If you doubt me, go up the stairs from the current show and take in his delightful Lime Green Icicle Tower, (at left) which stands like a luminous spire in the MFA's severe new Shapiro Courtyard. It's everything the courtyard isn't: a whimsically organic folly (it looks like a mutant anemone), shooting like a firework all the way to the top of a space that in its expensive serenity could pass for a crypt. Indeed, the impossible height of the piece almost operates as a joke; it activates the whole space like an exclamation point, sweetly punctuating - and puncturing - the pretentiousness of its presentation. You can almost hear it whispering: Oh, lighten up!

Likewise, if you're inclined to think that Ikebana Boat (at top) is an atrocity, just look what happens when you float it past the rigid restraint of Chatsworth (at right): suddenly you've got a party.  When I browsed through images of Chihuly's public installations on the web, I saw something like the same effect over and over - just about everything his team comes up with plays as jazzy fun in a public context.  It's only when you isolate it against a hushed, black backdrop, that the work suddenly seems pushy and empty.  So Chihuly doesn't produce art, he produces carnival floats - but are carnival floats such a bad thing?  He may not belong in a museum.  But that doesn't mean I feel like raining on his parade.

Thursday, June 23, 2011

Lindsay Crouse and Richard Snee in Living Together.

Last summer it seemed I was alone in raving over Gloucester Stage's production of Table Manners, the first play in Alan Ayckbourn's celebrated trilogy The Norman Conquests. In the Globe, Louise Kennedy smiled wanly but held her nose; meanwhile, in the Phoenix, Ed Siegel said it made him laugh but didn't "haunt his dreams."  Okay . . .  Meanwhile the Herald only deemed it "a solid production." Then last winter I had to argue for all I was worth to get it an IRNE nomination, and I don't think the Nahton Awahds deigned to notice it at all . . .

But as is so often the case here at the Hub Review, over the period of about a year everybody seems to have come around to my opinion; critic after critic now attests that Table Manners was a classic, to which this year's sequel, Living Together - which is blessed with the same artistic team - doesn't always measure up.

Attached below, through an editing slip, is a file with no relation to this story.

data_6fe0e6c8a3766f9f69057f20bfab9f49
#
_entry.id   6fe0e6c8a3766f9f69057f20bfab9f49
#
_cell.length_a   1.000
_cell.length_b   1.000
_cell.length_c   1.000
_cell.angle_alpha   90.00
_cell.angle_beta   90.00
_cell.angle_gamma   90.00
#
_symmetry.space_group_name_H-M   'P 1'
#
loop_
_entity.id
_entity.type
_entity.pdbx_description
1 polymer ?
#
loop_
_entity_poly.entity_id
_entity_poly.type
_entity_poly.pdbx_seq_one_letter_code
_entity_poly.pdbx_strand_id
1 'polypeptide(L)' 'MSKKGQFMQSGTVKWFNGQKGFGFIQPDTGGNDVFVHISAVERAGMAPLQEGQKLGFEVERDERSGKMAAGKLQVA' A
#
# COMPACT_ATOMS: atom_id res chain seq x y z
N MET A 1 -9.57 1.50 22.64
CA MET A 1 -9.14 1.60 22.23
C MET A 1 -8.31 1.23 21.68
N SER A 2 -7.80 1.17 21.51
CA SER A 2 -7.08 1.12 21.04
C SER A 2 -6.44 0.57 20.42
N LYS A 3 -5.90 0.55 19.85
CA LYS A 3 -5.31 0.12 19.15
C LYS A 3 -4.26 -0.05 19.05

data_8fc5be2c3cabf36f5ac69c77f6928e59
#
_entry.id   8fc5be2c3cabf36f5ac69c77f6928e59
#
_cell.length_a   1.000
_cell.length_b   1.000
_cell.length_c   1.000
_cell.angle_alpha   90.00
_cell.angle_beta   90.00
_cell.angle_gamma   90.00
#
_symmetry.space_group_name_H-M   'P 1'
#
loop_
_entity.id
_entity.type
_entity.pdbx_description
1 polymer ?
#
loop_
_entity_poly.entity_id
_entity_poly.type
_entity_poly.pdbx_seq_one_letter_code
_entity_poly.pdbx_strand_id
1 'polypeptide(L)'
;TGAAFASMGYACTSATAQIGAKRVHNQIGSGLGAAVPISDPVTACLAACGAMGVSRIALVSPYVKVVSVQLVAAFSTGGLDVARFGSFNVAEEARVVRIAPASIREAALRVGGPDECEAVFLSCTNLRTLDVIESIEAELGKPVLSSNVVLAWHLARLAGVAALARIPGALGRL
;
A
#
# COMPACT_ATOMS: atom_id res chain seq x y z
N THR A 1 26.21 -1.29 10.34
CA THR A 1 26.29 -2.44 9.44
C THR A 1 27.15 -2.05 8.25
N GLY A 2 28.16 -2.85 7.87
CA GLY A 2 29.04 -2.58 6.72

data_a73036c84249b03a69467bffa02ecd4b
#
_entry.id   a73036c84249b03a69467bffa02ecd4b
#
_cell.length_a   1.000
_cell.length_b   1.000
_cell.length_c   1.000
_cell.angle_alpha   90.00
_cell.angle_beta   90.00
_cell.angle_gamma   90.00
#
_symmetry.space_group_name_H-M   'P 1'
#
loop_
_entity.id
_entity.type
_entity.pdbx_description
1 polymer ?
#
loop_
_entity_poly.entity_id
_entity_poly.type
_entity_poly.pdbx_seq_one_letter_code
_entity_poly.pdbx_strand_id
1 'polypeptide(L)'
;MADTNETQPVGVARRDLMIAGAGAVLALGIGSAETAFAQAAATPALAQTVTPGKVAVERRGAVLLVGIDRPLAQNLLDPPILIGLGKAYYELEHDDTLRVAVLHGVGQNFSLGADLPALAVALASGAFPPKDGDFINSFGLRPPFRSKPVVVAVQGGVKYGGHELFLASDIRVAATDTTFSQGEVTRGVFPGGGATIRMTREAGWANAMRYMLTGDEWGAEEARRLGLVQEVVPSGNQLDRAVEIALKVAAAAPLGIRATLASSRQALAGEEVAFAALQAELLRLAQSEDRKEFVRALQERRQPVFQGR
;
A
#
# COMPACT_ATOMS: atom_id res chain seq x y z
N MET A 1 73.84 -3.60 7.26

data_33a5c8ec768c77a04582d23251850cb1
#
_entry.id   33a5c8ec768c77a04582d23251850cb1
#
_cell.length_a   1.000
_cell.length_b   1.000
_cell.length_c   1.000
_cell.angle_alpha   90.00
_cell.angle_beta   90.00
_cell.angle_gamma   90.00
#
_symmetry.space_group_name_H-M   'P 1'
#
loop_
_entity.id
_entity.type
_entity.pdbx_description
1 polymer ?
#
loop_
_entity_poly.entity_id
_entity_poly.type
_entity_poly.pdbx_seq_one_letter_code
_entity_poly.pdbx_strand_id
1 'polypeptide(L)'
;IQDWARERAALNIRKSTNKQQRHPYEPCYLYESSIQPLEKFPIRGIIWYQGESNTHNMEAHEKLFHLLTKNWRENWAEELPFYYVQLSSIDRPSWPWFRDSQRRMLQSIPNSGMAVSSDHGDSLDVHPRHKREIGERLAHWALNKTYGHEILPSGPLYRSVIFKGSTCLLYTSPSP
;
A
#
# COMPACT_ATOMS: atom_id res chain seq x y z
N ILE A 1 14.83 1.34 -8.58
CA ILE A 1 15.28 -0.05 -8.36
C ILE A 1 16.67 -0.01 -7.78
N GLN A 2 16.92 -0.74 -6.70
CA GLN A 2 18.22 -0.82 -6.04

And in a way they have a point - Living Together isn't quite the play Table Manners is, primarily because for much of its first half we feel the exposition and action of the earlier play is merely being reworked in variation - perhaps an inevitable problem in a suite of comedies which are constructed to wrap around each other. Once again we find we are spending the weekend with three couples (thus three plays?), linked by blood or marriage, who are working their way through the disappointments and imprisonments of middle-class middle-age as they tend to an ailing matriarch in her dismal suburban homestead.  And once again the perpetually priapic, but not terribly attractive, Norman is attempting to give existential despair the slip with one "affair" after another - and he doesn't much care if this involves betraying his own wife with her sister; indeed, he's happy to do every female-in-law in his family (we assume he'd stop at actual incest). And needless to say, the women in question are disapproving when they must play the betrayed victim, but rather more accommodating when they are Norman's actual targets - while their hapless menfolk are pretty much blind to everything.

But Living Together does eventually break some new emotional ground in its second act (and brings a touching new perspective to its clueless cuckolds) with the arrival of Norman's own wife, Ruth, who seemed so, well, ruthless in Table Manners but here is carefully complicated by the playwright into a more sympathetic figure. Utterly self-possessed and professional, Ruth seemed a kind of steamroller in the earlier play; she simply refused to believe Norman's squirrely horniness - or the depression that fed it - was worthy of her notice. But here we appreciate her overbearing calm is largely the result of her emotional (and literal) myopia - the blindness of this playwright's fools is one of his signatures - and Ayckbourn gives her a sweet, trusting openness to seduction (which Norman, of course, is happy to exploit). Indeed, the play climaxes cleverly with a desperately erectile Norman managing a startling sexual trifecta - in one case right beneath the nose of an uncomprehending spouse; like Ayckbourn himself, Norman is a master at cramming multiple narratives into a very confined space.

Still, does Living Together deepen the content of The Norman Conquests as much as it could - or should? My feeling is - not quite, although it's still a richer dramatic meal than you can expect from almost any of our millennial playwrights, and Gloucester Stage is carrying on here at nearly the same level it achieved with the trilogy's first installment.

The gap this time around, surprisingly enough, is Steven Barkhimer's Norman, who seems a bit too melancholic and deflated in the first act, and not quite relentless enough in the second. Ideally, we should sense behind Norman's tiny triumphs the emotional hollowness that, yes, haunts him - but while Barkhimer is clearly aware of this dimension of the role, he hasn't yet figured out how to crack it. Meanwhile, as the disapproving control-freak Sarah (who eventually becomes one of Norman's attempted conquests, too) Lindsay Crouse still hasn't fully put on the pair of bossypants Ayckbourn has written for her, perhaps out of fear of seeming too unsympathetic to the audience (she shouldn't worry); but Crouse does bloom nicely once her character starts to respond to Norman's attentions.